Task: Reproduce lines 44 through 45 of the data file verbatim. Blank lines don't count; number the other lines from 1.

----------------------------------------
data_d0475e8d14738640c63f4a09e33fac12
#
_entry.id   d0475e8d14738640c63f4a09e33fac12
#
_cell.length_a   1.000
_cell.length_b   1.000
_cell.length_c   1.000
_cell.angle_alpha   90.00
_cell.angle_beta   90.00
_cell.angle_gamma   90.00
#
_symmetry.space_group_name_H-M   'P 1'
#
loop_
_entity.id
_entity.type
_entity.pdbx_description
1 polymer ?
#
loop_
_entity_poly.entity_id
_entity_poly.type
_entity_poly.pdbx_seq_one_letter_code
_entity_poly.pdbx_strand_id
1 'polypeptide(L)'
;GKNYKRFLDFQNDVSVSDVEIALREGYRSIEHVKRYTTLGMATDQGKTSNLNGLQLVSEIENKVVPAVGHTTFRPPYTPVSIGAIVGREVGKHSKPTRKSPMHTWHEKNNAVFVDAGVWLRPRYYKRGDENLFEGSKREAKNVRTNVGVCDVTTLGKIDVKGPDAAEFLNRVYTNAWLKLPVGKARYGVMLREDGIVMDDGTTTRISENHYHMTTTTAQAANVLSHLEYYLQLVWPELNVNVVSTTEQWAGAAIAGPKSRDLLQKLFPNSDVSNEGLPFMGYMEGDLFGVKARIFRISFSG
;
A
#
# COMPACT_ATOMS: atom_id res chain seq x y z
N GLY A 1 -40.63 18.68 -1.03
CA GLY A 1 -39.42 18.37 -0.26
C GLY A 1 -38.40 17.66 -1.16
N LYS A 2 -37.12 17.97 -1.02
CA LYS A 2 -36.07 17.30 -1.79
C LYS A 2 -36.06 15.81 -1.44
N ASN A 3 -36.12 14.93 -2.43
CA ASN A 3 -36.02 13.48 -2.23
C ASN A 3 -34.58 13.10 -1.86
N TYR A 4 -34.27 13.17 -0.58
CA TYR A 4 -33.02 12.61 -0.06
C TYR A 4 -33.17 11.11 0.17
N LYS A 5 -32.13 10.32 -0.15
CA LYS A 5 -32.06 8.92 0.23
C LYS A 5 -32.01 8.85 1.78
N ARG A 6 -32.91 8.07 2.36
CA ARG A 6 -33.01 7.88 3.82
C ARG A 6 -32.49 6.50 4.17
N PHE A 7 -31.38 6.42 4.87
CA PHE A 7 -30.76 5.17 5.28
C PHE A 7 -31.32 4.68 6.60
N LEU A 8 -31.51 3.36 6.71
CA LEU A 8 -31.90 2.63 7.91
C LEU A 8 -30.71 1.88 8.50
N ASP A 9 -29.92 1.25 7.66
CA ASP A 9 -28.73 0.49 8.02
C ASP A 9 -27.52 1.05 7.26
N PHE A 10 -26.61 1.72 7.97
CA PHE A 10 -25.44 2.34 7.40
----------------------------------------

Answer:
CA LYS A 5 -32.06 8.92 0.23
C LYS A 5 -32.01 8.85 1.78